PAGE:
From the corner of Seabury and Walnut streets, all the way down to 10th Street near Milford High School, hundreds of residents from the Delmarva area will do their best to embody a “Hollywood Fever” theme with floats, costumes and decorations for Milford's annual Community Parade.
From the corner of Seabury and Walnut streets, all the way down to 10th Street near Milford High School, hundreds of residents from the Delmarva area will do their best to embody a "Hollywood Fever" theme with floats, costumes and decorations for Milford's annual Community Parade.
Approximately 10 bands from Delaware and Maryland, 80 floats and 1,500 people will bring glitz and glamour to Milford on the evening of Oct. 16, starting at 6:30 p.m., for this year's 27th annual Community Parade.
But for some, like Pam Prettyman, the parade is about getting together with the family for a night of fun and creativity.
Prettyman's mother, Patricia Clendaniel, participated in the parade every year since the 1940s, and Prettyman said that since attending the event from the age of 2, it has become like a holiday for her family.
"We just made it a family affair," Prettyman said. "It's like a holiday for us and it's basically all about family. Everybody has a good time, everybody pitches in their ideas."
But it's also a way for Prettyman and her family to honor their late mother, who passed away in August 2008.
"She was always so creative. She won contests for best dressed and was even recruited by other parade officials," Prettyman said as she recalled years of different costumes and how her mother always tried to include the entire family. "There are so many different memories as you go down the line. She would come up with some really funny ideas. But her focal point was to get the family together and do something fun."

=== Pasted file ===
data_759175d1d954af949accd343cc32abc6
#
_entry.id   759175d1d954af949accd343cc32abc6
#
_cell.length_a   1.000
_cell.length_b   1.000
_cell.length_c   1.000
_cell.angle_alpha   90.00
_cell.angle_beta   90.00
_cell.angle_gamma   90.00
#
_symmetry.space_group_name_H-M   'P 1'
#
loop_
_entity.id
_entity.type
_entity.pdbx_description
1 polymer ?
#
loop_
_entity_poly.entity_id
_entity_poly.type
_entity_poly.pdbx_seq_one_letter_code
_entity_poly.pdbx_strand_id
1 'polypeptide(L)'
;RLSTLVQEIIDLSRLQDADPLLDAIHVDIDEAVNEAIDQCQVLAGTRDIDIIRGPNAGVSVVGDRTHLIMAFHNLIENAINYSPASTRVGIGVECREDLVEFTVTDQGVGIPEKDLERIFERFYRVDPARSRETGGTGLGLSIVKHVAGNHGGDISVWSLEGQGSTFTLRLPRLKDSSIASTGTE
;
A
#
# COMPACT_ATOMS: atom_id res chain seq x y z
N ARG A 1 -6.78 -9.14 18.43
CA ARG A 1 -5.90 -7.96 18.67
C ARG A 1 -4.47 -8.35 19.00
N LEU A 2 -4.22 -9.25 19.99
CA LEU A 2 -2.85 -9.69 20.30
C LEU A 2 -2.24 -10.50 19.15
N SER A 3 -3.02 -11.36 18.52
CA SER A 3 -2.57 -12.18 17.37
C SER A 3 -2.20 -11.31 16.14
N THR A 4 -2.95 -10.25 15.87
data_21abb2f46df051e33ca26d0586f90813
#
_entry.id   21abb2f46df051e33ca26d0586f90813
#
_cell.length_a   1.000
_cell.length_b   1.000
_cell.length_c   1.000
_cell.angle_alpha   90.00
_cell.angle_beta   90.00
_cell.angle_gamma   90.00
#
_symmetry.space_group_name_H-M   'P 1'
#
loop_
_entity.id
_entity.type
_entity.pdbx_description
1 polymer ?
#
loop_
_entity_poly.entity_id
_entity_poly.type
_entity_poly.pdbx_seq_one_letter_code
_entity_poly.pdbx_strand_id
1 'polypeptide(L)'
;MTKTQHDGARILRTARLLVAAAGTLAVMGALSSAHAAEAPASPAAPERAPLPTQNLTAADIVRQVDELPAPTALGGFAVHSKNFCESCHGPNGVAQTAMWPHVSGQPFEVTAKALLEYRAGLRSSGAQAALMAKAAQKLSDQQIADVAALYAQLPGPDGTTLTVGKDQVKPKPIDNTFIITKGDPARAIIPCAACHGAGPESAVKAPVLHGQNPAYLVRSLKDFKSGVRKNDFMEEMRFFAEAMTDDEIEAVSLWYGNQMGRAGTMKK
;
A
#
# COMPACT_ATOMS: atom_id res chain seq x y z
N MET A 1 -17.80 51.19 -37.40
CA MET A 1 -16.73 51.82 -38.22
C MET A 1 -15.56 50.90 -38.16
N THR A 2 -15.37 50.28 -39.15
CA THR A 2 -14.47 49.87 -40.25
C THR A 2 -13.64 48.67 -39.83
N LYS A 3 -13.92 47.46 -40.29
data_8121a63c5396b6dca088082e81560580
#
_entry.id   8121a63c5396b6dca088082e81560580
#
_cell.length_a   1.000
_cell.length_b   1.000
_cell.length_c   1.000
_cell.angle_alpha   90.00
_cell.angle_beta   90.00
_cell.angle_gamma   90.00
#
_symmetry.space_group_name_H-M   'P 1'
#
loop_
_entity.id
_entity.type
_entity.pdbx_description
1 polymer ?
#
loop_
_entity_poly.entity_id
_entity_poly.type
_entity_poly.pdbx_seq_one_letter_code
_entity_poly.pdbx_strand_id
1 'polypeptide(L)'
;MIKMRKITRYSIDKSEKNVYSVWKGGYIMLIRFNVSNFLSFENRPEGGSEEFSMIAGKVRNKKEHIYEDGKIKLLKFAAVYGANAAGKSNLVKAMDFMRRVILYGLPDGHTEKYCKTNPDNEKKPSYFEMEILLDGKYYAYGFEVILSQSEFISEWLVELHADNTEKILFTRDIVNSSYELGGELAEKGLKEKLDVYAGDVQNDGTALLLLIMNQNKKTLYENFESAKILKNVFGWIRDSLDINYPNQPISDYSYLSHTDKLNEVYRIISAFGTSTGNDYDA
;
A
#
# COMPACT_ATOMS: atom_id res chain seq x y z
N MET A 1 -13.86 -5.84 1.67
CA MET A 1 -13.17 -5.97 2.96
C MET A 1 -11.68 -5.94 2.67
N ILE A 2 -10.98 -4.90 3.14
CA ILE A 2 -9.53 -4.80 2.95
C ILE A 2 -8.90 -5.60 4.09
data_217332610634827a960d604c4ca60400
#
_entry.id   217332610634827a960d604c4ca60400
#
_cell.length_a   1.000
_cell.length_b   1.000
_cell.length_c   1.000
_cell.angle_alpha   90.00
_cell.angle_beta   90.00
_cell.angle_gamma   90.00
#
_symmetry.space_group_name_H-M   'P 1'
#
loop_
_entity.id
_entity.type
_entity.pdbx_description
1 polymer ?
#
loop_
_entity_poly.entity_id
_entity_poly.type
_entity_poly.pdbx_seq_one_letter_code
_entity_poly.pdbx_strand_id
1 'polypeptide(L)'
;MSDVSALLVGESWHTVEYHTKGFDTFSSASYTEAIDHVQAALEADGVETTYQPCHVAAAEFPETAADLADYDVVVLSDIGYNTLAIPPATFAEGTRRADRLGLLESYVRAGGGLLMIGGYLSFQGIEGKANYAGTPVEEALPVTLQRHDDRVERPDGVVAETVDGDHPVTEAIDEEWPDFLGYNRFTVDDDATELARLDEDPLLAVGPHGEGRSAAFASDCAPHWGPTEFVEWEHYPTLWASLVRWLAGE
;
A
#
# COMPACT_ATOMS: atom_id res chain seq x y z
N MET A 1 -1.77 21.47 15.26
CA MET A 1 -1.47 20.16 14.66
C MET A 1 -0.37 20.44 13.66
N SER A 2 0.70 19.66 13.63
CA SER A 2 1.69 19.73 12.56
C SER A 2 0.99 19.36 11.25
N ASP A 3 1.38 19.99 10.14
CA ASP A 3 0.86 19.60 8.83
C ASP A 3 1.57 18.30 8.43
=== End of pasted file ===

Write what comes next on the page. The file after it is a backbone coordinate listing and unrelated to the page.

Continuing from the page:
Parade Chairman Charles Gray also said the most exciting aspect of the Community Parade is seeing the Milford community come together for the night.
"One of the things that always excites me is when I wake up on that Wednesday morning, you can go through town and see the lawn chairs and blankets that are already along the street sides reserving space for residents and friends and family that will visit and watch the parade," Gray said. "It gives you a good feeling that you've done a great event and that they want to come back year after year."
Volunteer Carmen Kemper, who has helped with the parade for 27 years, said she expects close to 10,000 people to attend this year's event.
"We've put Milford on the books as far as this parade is concerned," Kemper said. "We have been the biggest parade in Delmarva for the Halloween holiday. It's really unique and interesting."
Part of the reason the parade stays fresh is that it provides entrants with the challenge of a meeting a specific theme each year, this year encapsulating the world of Hollywood, with a variety of possible outcomes, Kemper said.
"The Hollywood fever is about the paparazzi, the glamour, the lights, the red carpet, so you're gonna see a variety of different things that people have done," Kemper said. "Who knows, you might see Burt Reynolds walking down the street."
From hair salons to boy scouts, all entrants will be judged for originality, creativity and the ability to keep with the "Hollywood Fever" theme.
"It's all about Hollywood, different movies, theater, and creating those costumes for the night of the Hollywood Fever," Kemper said.